WhiteLife Photography , a photographic exhibition to enjoy the flora and fauna of Minorca
“July, August and port Mahón, the best harbours are in the Mediterranean"
This well known phrase made by the Genovese Admiral Andrea Doria shows clearly the importance of Mahon harbour, especially in an age when navigation of the seven seas was by sail and the journeys made by these ships required ports of call able to harbour the major fleets of the times. The harbour’s dimensions, its depth and protection from the dominant winds in the Western Mediterranean, made it one of the best ports in this area. It it's not surprising, then, that fortifications were raised on either side of the harbour mouth, being the Spanish fortress of la Mola, on the northern shore, the most impressive, it was built due to the reactivation of the international tensions in the Western Mediterranean, when Algeria was occupied by France.
The times of the Fortress protecting Menorca against the war and commercial interests of other countries have gone. But not for that reason La Mola has lost its defensive character.
Currently one of the activities of La Mola is to defend the nature, culture and scientific interests of our society. Menorca is very sensitive to the need to make people respect and care of the environment. This is why some of the activities offered by the Fortress are focused on the defense of these interests.
La Mola offers guided tours to show you the flora and fauna of the place. Also, this summer we bring you the opportunity to visit the exhibition “WhiteLife Photography” which is located in the spectacular gunpowder storage building known as “Queen’s gunpowder storage”.
WhiteLife Photography is a photographic project of conservation and awareness of the biodiversity that surrounds us, the project aims reconnect people with wildlife, discovering the creatures that are closest to them.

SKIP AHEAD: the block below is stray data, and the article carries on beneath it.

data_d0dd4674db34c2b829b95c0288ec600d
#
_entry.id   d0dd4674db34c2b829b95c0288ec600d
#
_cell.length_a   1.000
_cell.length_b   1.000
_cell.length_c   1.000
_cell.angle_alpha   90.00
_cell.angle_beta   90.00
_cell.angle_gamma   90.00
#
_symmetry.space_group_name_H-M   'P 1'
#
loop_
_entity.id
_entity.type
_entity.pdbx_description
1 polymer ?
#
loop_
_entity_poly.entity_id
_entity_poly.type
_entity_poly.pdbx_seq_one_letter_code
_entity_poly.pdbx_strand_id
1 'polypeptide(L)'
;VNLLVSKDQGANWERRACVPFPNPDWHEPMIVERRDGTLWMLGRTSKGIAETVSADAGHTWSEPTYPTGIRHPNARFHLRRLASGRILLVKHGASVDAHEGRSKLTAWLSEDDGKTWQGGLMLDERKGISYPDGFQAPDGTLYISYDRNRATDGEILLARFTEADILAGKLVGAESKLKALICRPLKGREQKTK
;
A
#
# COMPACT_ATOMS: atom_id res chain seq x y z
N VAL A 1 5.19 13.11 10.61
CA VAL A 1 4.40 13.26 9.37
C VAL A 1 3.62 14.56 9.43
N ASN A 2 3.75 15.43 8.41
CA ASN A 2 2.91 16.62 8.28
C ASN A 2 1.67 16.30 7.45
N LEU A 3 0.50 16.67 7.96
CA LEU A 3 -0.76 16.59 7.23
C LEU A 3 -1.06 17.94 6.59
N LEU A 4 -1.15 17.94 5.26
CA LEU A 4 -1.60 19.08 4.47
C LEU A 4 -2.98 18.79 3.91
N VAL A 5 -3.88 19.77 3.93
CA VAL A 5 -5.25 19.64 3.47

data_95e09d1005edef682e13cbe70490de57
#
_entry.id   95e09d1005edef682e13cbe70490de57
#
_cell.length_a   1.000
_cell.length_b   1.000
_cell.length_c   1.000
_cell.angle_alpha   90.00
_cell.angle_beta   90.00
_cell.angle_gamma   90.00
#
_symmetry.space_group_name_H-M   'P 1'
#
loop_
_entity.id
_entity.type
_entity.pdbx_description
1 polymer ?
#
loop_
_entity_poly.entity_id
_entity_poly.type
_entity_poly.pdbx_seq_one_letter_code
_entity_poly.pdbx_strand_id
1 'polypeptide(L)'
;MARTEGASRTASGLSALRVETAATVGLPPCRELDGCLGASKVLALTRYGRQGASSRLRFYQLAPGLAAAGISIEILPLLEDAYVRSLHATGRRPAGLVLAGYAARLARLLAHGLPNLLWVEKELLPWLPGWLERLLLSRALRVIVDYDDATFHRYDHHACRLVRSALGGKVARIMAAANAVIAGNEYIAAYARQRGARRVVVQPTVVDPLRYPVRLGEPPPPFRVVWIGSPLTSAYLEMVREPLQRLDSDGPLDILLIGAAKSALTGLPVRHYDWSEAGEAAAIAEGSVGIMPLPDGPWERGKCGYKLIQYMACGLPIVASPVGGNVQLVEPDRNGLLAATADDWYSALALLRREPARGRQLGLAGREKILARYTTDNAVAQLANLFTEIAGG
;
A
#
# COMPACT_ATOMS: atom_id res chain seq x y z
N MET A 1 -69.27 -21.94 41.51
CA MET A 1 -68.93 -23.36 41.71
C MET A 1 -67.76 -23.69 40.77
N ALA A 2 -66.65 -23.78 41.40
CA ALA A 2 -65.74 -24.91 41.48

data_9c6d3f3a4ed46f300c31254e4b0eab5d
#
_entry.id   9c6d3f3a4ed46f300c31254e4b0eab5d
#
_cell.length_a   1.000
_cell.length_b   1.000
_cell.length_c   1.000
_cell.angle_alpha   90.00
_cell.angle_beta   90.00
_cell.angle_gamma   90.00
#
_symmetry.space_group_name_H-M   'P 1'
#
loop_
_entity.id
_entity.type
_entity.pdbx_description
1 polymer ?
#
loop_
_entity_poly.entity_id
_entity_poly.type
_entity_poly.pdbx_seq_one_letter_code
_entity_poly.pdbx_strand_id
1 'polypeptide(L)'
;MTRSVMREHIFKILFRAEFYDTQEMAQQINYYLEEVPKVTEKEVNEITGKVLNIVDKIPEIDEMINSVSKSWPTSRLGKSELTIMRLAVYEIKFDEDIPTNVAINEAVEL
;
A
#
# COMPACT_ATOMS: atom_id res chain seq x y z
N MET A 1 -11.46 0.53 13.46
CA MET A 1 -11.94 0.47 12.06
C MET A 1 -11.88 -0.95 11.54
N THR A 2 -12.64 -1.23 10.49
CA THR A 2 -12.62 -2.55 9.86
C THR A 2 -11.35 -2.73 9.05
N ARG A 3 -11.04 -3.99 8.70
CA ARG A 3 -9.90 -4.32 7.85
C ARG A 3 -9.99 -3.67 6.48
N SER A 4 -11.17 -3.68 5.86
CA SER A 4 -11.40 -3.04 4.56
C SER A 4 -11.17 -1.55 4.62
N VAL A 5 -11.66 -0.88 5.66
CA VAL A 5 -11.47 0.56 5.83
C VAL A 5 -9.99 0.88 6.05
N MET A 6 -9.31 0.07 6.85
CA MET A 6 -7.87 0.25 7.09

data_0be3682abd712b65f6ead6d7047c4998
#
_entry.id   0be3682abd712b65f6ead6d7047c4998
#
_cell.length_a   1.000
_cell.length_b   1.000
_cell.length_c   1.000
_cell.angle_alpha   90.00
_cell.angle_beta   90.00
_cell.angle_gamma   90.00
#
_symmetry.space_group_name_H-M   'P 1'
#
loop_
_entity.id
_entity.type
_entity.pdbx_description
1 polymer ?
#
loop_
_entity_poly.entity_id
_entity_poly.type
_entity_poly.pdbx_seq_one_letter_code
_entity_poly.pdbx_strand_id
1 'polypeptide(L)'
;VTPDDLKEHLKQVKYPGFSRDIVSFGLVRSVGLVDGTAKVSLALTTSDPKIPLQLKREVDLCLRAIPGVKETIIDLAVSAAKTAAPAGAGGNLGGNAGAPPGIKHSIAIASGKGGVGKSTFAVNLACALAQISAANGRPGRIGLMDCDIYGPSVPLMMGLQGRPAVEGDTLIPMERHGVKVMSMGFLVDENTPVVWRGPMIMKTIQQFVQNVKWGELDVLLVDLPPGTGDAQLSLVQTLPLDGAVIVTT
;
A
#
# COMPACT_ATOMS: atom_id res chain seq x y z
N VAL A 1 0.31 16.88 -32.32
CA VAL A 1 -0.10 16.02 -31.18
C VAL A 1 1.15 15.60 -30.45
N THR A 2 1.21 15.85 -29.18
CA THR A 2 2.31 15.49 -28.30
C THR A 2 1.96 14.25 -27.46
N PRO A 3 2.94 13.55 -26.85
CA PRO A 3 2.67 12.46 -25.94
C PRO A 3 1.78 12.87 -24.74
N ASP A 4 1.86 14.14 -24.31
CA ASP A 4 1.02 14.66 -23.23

The photos that use white background techniques have an unmistakable appearance: the background completely white to avoid any distraction and the subjects without shadows to highlight them and discover their translucent parts. This technique allows us to discover details of the animals and plants that until then were hidden from our eyes, thus renewing interest in the subjects photographed.
At first glance one can think that the images have been made in a photography studio, but one of the main characteristics is that photography must be done "in situ", in the field, in the garden, wherever the subject is found, thus ensuring that animals are not stressed or plants are not broken.
The exhibition is supported by the international project MeetYourNeighbours which is promoted by Neil Benvie and Clay Bolt, two of the most important conservacionist photographers in the world, and it's made up of 24 large format printed photographs, most of them carried out at Mallorca and Minorca by four Spanish nature photographers, three of them live in Mallorca (Luis -Alberto Domínguez, Miquel Àngel Gual and Joan Marquès Faner) and the last one lives in the Spanish peninsula (Alfonso Lario).
You can find more information about this project at http://whitelifephotography.com/en/el-proyecto-wlp